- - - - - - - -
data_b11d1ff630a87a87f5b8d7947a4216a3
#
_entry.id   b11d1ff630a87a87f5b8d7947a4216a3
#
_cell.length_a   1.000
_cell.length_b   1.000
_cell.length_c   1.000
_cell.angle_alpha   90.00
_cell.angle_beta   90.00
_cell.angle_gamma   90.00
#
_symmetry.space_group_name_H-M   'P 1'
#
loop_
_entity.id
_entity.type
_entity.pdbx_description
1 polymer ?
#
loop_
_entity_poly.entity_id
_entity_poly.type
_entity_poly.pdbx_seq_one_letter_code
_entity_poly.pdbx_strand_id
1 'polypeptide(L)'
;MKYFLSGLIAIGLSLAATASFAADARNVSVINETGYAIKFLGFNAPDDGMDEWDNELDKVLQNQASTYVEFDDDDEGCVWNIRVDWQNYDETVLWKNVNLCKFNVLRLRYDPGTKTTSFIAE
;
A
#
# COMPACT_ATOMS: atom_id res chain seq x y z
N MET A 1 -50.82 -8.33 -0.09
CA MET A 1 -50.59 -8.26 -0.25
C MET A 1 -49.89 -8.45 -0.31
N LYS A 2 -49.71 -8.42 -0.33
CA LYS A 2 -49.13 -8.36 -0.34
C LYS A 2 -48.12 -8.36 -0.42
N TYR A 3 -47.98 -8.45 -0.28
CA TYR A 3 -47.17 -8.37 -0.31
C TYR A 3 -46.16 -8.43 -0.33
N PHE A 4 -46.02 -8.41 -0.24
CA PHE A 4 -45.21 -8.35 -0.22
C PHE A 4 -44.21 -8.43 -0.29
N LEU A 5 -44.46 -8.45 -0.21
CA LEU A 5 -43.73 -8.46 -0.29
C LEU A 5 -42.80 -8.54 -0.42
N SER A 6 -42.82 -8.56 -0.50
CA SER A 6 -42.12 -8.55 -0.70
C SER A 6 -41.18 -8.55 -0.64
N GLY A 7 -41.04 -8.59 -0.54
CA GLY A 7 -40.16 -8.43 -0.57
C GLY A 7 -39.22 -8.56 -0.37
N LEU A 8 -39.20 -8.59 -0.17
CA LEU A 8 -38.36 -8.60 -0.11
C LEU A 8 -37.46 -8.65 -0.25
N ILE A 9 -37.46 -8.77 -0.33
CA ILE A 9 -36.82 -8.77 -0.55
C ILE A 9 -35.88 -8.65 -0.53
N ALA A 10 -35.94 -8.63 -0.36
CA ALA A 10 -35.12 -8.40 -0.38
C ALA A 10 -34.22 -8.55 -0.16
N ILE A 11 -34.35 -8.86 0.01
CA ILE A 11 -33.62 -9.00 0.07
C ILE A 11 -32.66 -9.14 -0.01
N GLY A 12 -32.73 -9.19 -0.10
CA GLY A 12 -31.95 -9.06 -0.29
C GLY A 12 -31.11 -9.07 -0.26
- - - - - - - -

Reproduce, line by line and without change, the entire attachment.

data_b11d1ff630a87a87f5b8d7947a4216a3
#
_entry.id   b11d1ff630a87a87f5b8d7947a4216a3
#
_cell.length_a   1.000
_cell.length_b   1.000
_cell.length_c   1.000
_cell.angle_alpha   90.00
_cell.angle_beta   90.00
_cell.angle_gamma   90.00
#
_symmetry.space_group_name_H-M   'P 1'
#
loop_
_entity.id
_entity.type
_entity.pdbx_description
1 polymer ?
#
loop_
_entity_poly.entity_id
_entity_poly.type
_entity_poly.pdbx_seq_one_letter_code
_entity_poly.pdbx_strand_id
1 'polypeptide(L)'
;MKYFLSGLIAIGLSLAATASFAADARNVSVINETGYAIKFLGFNAPDDGMDEWDNELDKVLQNQASTYVEFDDDDEGCVWNIRVDWQNYDETVLWKNVNLCKFNVLRLRYDPGTKTTSFIAE
;
A
#
# COMPACT_ATOMS: atom_id res chain seq x y z
N MET A 1 -50.82 -8.33 -0.09
CA MET A 1 -50.59 -8.26 -0.25
C MET A 1 -49.89 -8.45 -0.31
N LYS A 2 -49.71 -8.42 -0.33
CA LYS A 2 -49.13 -8.36 -0.34
C LYS A 2 -48.12 -8.36 -0.42
N TYR A 3 -47.98 -8.45 -0.28
CA TYR A 3 -47.17 -8.37 -0.31
C TYR A 3 -46.16 -8.43 -0.33
N PHE A 4 -46.02 -8.41 -0.24
CA PHE A 4 -45.21 -8.35 -0.22
C PHE A 4 -44.21 -8.43 -0.29
N LEU A 5 -44.46 -8.45 -0.21
CA LEU A 5 -43.73 -8.46 -0.29
C LEU A 5 -42.80 -8.54 -0.42
N SER A 6 -42.82 -8.56 -0.50
CA SER A 6 -42.12 -8.55 -0.70
C SER A 6 -41.18 -8.55 -0.64
N GLY A 7 -41.04 -8.59 -0.54
CA GLY A 7 -40.16 -8.43 -0.57
C GLY A 7 -39.22 -8.56 -0.37
N LEU A 8 -39.20 -8.59 -0.17
CA LEU A 8 -38.36 -8.60 -0.11
C LEU A 8 -37.46 -8.65 -0.25
N ILE A 9 -37.46 -8.77 -0.33
CA ILE A 9 -36.82 -8.77 -0.55
C ILE A 9 -35.88 -8.65 -0.53
N ALA A 10 -35.94 -8.63 -0.36
CA ALA A 10 -35.12 -8.40 -0.38
C ALA A 10 -34.22 -8.55 -0.16
N ILE A 11 -34.35 -8.86 0.01
CA ILE A 11 -33.62 -9.00 0.07
C ILE A 11 -32.66 -9.14 -0.01
N GLY A 12 -32.73 -9.19 -0.10
CA GLY A 12 -31.95 -9.06 -0.29
C GLY A 12 -31.11 -9.07 -0.26